Airbus has determined that the A320neo is potentially vulnerable to an angle-of-attack protection weakness which could result in excessive pitch attitude under certain circumstances.

The condition is "different" from the excessive-pitch anomaly recently discovered during analysis of the larger A321neo, says the European Union Aviation Safety Agency, although it appears outwardly similar.

EASA stresses that the condition has never been encountered during A320neo operations.

But it says that a "reduced efficiency" of the aircraft's angle-of-attack protection under certain flight configurations, and in combination with specific commanded manoeuvres from the crew, could lead to excessive pitch and higher workload.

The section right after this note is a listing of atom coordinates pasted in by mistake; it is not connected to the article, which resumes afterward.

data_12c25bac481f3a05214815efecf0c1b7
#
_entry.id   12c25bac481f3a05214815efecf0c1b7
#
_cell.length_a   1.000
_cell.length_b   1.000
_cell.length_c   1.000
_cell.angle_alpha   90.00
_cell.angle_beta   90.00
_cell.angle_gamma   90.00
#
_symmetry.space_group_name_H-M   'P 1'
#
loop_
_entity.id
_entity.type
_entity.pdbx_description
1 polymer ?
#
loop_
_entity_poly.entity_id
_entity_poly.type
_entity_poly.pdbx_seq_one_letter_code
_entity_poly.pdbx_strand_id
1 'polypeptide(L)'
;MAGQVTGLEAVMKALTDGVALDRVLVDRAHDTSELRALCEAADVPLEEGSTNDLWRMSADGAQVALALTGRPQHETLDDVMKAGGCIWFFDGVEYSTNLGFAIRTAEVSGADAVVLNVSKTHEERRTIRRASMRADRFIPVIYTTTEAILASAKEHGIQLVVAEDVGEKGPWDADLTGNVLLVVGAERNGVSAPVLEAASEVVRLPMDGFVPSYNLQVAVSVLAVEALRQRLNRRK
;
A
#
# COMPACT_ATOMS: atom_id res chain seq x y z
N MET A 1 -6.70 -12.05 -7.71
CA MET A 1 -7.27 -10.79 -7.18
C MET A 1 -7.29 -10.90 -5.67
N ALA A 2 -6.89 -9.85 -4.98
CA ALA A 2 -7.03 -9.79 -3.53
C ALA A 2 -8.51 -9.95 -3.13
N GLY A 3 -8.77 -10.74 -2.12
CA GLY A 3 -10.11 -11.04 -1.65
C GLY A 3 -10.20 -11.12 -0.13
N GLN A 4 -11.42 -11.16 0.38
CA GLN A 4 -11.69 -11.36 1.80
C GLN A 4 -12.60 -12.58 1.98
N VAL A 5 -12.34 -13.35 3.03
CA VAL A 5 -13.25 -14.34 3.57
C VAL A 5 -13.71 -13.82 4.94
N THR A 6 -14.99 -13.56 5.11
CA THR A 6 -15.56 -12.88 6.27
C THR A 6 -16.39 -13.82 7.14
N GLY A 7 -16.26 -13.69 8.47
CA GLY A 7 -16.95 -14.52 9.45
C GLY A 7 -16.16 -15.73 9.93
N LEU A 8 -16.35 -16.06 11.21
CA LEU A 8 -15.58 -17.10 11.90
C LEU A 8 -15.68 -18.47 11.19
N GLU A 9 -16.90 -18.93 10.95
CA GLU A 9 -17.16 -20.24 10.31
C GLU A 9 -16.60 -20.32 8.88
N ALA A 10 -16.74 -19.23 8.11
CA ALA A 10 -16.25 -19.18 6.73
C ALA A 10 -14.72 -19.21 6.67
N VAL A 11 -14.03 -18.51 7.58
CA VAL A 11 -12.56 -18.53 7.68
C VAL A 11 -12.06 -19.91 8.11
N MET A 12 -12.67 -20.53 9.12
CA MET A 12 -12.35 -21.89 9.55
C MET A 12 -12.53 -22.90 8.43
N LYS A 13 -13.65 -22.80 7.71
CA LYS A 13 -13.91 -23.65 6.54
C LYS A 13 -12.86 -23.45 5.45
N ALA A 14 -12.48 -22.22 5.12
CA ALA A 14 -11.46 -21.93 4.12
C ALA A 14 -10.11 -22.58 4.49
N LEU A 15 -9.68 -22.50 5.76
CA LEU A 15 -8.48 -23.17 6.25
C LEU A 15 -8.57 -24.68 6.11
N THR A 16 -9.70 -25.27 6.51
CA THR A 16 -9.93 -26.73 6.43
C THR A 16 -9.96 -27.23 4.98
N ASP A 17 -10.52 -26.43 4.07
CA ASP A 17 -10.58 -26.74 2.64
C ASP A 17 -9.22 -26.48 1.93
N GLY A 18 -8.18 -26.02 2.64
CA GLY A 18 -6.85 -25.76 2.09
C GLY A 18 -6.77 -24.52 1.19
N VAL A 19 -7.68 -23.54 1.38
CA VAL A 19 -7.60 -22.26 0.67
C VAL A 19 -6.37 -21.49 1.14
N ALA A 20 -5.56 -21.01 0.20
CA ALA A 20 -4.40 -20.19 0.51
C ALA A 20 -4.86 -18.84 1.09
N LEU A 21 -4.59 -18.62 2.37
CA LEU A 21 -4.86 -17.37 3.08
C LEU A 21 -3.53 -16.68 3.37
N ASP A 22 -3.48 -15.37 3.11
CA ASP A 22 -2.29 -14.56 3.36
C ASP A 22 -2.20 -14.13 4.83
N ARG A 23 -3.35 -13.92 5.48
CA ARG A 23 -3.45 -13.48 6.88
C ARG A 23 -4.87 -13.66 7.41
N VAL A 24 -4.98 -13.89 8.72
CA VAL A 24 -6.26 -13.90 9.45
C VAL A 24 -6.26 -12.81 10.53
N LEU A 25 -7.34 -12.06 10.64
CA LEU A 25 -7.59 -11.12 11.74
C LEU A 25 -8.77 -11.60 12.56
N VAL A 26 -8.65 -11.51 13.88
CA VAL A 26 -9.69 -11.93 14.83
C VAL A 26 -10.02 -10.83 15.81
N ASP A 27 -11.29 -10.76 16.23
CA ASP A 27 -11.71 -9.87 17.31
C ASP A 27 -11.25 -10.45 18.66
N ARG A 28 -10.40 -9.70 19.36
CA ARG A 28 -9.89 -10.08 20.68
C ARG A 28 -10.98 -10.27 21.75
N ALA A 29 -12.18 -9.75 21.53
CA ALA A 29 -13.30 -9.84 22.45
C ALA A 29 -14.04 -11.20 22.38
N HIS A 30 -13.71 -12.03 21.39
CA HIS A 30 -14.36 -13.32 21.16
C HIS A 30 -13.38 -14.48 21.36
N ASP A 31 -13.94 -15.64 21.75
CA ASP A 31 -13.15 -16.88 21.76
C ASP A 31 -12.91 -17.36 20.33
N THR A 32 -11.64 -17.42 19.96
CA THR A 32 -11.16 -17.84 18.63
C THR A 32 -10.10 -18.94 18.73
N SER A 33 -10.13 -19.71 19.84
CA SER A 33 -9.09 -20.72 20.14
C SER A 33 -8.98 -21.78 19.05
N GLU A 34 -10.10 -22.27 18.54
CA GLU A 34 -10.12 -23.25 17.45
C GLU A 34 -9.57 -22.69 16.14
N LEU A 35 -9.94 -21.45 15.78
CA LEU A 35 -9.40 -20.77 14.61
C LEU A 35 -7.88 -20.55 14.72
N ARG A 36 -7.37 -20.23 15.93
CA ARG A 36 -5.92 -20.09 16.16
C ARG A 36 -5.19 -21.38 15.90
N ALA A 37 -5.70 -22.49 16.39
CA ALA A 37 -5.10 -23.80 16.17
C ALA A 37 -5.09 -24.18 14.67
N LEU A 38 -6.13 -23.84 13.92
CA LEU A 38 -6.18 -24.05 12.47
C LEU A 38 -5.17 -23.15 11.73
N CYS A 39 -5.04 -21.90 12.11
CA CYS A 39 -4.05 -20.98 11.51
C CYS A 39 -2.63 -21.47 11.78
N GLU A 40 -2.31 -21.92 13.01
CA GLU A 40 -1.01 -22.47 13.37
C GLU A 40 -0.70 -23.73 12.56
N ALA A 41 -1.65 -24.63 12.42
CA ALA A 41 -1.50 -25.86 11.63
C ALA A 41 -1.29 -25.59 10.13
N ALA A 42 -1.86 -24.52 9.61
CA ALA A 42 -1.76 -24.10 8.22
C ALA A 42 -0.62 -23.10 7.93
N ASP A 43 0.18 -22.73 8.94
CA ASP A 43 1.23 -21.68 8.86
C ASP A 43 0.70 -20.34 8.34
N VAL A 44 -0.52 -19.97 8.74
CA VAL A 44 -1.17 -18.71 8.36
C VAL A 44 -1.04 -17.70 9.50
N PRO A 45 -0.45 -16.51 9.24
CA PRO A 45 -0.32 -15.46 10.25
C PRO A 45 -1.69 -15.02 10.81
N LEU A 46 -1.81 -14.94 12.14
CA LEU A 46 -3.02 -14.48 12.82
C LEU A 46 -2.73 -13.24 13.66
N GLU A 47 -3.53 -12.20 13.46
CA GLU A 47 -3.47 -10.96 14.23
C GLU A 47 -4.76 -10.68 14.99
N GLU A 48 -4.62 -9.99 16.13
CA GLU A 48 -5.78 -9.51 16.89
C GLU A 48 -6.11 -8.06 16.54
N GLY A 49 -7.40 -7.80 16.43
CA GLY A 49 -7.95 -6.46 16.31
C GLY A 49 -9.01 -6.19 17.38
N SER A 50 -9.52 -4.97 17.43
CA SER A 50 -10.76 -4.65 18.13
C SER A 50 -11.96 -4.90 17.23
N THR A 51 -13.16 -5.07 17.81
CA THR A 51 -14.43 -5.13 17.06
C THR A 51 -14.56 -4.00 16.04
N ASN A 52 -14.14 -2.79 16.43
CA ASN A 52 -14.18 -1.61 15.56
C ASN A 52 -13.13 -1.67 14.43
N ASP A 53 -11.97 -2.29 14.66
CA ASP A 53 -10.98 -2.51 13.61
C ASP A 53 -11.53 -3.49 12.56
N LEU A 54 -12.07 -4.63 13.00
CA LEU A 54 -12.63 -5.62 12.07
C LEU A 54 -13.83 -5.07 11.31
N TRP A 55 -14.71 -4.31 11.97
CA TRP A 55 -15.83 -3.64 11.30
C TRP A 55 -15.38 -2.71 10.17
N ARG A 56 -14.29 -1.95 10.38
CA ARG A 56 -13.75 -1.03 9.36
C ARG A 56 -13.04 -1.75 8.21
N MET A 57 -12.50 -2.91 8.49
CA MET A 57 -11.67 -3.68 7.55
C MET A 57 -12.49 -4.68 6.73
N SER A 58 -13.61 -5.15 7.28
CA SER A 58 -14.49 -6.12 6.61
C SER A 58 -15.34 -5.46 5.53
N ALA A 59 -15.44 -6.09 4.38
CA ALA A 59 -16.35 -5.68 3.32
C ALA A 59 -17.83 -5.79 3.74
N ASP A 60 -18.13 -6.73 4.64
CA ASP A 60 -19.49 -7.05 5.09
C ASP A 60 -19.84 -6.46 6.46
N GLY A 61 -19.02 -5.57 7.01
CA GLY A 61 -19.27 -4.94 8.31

The scenario has been uncovered during analysis and laboratory testing of the A320neo flight-control laws.

Airbus has developed temporary revisions to the A320neo flight manual to address the condition, and EASA has ordered operators to amend their manuals accordingly.

The changes limit the centre-of-gravity envelope for the aircraft. Airbus has also issued loading recommendations.

Both the CFM International Leap-1A and Pratt & Whitney PW1100G versions of the aircraft are affected.

EASA has opted for quick implementation of an airworthiness directive, requiring the changes within 30 days of 14 August, postponing the commentary period until after publication.

Its measures follow the discovery of a behavioural issue with the elevator and aileron computer on the larger A321neo which also affected angle-of-attack protection under particular conditions.

EASA has previously issued similar preventative instructions, involving flight manual changes and balance limitations, and has identified the specific computer units affected.

Airbus is working to develop a flight-control law amendment for the A321neo which will become available next year.